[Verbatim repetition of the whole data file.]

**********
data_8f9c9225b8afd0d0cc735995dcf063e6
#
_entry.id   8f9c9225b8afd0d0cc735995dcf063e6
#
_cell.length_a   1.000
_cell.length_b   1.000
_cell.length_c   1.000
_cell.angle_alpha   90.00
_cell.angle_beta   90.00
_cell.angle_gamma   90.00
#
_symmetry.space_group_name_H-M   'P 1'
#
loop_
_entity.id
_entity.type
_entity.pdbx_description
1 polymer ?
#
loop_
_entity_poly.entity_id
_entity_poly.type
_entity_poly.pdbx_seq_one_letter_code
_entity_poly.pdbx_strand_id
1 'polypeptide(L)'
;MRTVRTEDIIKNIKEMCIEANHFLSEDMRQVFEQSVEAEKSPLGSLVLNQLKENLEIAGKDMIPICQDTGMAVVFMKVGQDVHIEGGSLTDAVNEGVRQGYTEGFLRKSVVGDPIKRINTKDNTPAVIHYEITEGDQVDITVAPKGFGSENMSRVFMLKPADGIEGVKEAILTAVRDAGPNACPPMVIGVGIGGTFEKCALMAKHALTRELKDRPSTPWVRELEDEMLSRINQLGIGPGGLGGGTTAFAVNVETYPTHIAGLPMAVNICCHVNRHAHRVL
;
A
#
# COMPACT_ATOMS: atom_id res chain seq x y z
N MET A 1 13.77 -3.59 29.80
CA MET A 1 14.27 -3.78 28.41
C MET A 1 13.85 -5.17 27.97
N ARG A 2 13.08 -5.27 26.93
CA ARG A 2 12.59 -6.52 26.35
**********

data_8f9c9225b8afd0d0cc735995dcf063e6
#
_entry.id   8f9c9225b8afd0d0cc735995dcf063e6
#
_cell.length_a   1.000
_cell.length_b   1.000
_cell.length_c   1.000
_cell.angle_alpha   90.00
_cell.angle_beta   90.00
_cell.angle_gamma   90.00
#
_symmetry.space_group_name_H-M   'P 1'
#
loop_
_entity.id
_entity.type
_entity.pdbx_description
1 polymer ?
#
loop_
_entity_poly.entity_id
_entity_poly.type
_entity_poly.pdbx_seq_one_letter_code
_entity_poly.pdbx_strand_id
1 'polypeptide(L)'
;MRTVRTEDIIKNIKEMCIEANHFLSEDMRQVFEQSVEAEKSPLGSLVLNQLKENLEIAGKDMIPICQDTGMAVVFMKVGQDVHIEGGSLTDAVNEGVRQGYTEGFLRKSVVGDPIKRINTKDNTPAVIHYEITEGDQVDITVAPKGFGSENMSRVFMLKPADGIEGVKEAILTAVRDAGPNACPPMVIGVGIGGTFEKCALMAKHALTRELKDRPSTPWVRELEDEMLSRINQLGIGPGGLGGGTTAFAVNVETYPTHIAGLPMAVNICCHVNRHAHRVL
;
A
#
# COMPACT_ATOMS: atom_id res chain seq x y z
N MET A 1 13.77 -3.59 29.80
CA MET A 1 14.27 -3.78 28.41
C MET A 1 13.85 -5.17 27.97
N ARG A 2 13.08 -5.27 26.93
CA ARG A 2 12.59 -6.52 26.35